Dissolving Deep Questions: A Decline in Contemporary Controversy

by Bound_up4 min read8th Apr 201610 comments

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I'm practicing dissolving questions. For some of these questions, there's no dispute as to the nature of the facts, and people are just arguing about what frame to hang life's picture in, what words to use to describe it. For others, there are real factual disputes hiding behind these semantic squabbles, and this technique lets us get past disputing definitions and graduate to mapmaking.

Most of these questions are *actually argued* in prominent venues, and my intention is to give a response that if presented in such a venue, would leave the combatants with nothing to say, or if not, with a concrete and tractable problem. Potential for progress.

Please comment any other controversies this technique would benefit.

The key in every case is to look at reality as it is, and then dispute *that* if there's disagreement, letting fade into obscurity the relatively trivial question of what words to use to describe the piece of reality in question (at least until that greater problem is given its due).

The tree in the forest question seems to me a good place to demonstrate the principle at first since it's not politicized. Perhaps in real venues, it would be useful to give an uncontroversial example of the technique before applying it to the controversy at hand.

1. If a tree falls in a forest, and no one is around to hear it, does it make a "sound?"

Some say sound is a series of vibrations, others that it is an auditory experience. Regardless of which word you use, the reality of the situation is that the tree will fall over, make vibrations, and there will not be any auditory experiences. That is the entirety of the situation, there is no disagreement. Now, you can argue about whether or not we should describe this with the word “sound” or “noise,” or “fershizzleplumf,” but let’s all be aware that we’re arguing about which word to use to describe reality; we’re not arguing about what reality is truly like.

2. Is Islam a "religion of peace?"

This simply depends on what you mean by religion of peace, an ambiguous term, to be sure. The fact of the matter is that Islam’s teachings include some which can be interpreted to encourage peace, and other interpreted to encourage violence. Some adherents of the religion are violent, or support violence, and some do not. These are the facts, beyond dispute. If you want precise numbers, you can look into polling data, or per capita incidents of violence, or other pieces of information, but at the end of the day, you’re going to have this total picture of what Islam is like as a religion. At that point, it doesn’t matter what you call it; you know what it is. Then call it "a religion of peace" or not, but be aware that you’re not adding any information. And if people want to argue about what word to call this picture, this piece of reality, I humbly submit, that arguments about such trivial semantics are better reserved for after we’ve dedicated our brainpower to solving real problems.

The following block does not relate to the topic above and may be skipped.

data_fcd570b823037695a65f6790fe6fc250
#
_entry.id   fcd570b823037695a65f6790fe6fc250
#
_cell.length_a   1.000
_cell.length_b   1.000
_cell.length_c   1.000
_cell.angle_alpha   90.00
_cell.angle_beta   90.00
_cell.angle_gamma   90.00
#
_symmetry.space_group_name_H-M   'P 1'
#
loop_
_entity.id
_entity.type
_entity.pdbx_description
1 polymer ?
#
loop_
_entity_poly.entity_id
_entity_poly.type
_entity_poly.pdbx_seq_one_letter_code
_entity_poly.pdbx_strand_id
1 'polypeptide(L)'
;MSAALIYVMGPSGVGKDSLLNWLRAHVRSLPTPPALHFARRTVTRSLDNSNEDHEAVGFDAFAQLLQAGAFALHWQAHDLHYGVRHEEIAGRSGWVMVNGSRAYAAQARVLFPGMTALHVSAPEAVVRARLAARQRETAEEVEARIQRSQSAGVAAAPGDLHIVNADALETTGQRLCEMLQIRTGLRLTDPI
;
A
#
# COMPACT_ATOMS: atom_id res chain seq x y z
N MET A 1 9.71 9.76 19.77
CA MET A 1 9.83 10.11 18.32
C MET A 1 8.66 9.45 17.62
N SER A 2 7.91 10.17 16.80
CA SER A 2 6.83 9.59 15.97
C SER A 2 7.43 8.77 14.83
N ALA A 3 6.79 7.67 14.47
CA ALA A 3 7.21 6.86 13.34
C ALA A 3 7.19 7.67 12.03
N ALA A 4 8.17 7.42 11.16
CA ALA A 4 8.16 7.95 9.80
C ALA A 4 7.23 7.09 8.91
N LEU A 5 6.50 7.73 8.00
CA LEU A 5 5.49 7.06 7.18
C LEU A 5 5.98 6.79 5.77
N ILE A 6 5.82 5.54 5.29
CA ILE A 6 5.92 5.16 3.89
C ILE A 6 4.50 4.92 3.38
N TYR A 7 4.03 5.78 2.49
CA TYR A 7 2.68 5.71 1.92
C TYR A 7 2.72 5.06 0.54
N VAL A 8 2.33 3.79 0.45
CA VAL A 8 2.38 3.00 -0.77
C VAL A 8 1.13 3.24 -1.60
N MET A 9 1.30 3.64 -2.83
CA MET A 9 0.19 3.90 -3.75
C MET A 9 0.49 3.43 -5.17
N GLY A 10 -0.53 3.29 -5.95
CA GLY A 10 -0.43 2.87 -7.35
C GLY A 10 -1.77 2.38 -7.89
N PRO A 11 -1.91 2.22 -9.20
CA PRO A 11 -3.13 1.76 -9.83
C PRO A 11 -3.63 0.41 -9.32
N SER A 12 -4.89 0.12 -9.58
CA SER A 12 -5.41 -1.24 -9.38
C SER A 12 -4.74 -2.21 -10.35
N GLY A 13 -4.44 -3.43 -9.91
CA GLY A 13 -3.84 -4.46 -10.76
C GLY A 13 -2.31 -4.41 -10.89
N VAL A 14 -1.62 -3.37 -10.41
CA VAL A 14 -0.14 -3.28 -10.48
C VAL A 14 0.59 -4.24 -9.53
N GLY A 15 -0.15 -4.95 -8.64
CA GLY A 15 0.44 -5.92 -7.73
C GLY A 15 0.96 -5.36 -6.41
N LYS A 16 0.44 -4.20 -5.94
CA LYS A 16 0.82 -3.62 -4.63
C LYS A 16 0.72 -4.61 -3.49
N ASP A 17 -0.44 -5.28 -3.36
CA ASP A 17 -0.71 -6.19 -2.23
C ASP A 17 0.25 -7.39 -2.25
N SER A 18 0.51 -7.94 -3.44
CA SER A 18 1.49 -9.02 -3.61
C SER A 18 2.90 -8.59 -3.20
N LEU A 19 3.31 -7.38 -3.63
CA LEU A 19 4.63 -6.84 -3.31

3. Is there a "wall of separation between Church and State" in the US?

The United States laws allow for many kinds of religion practice. Other laws forbid doing certain things with religion, like requiring that the president believe certain dogmas. On the spectrum of total integration of church and state to total segregation, America lies somewhere in the middle, and we could find out exactly where if we prepared careful measures and looked hard enough. But at the end of the day, whatever we find, whatever we know, will be the totality of reality. We can argue about whether that degree of segregation should be called “a wall of separation between Church and State,” but we’re not actually arguing about what the reality is. Such semantic discussions are rather less interesting and useful than what we should expect of concerned citizens, or elected officials.

4. Is America a "Christian nation?"

America is what it is. It has a certain historic and modern relationship with Christianity. That relationship could have been—could be stronger than it has been—than it is, for example, had every citizen been a fervent Christian. At the end of the day, these are the bare facts, which no one disputes. The totality of these facts you may call what you wish: a Christian nation—or not. But what you call it is of little import. Such arguments would be not about what reality consists of, but about what technical term people should use to describe it: the kind of dry, pedantic discussion not worthy to divert our attention from more pressing matters.

5. Are Catholics/Mormons/Jehovah's Witnesses/etc "Christian?"

Every person on earth, identify as whatever religion they might or mightn’t, holds certain beliefs, and doesn’t hold others. Many of them hold similar beliefs to others, such as self-identified Mormons, Catholics, Jehovah’s Witnesses, Seventh-Day Adventist’s, etc. To understand these people as they are, you might carefully examine, among other things, their beliefs. At that point of understanding, you might wish to call them by some label or another, such as Christian, or you might not. But at that point, you’re not saying anything new about these people. The full nature of their beliefs is already examined. What you call them is of little import, and, according to every religion creed I know, has nothing to do with how God will think of them, or treat them, in this life, or in the next.

6. "Should" women take preventative measures against sexual assault?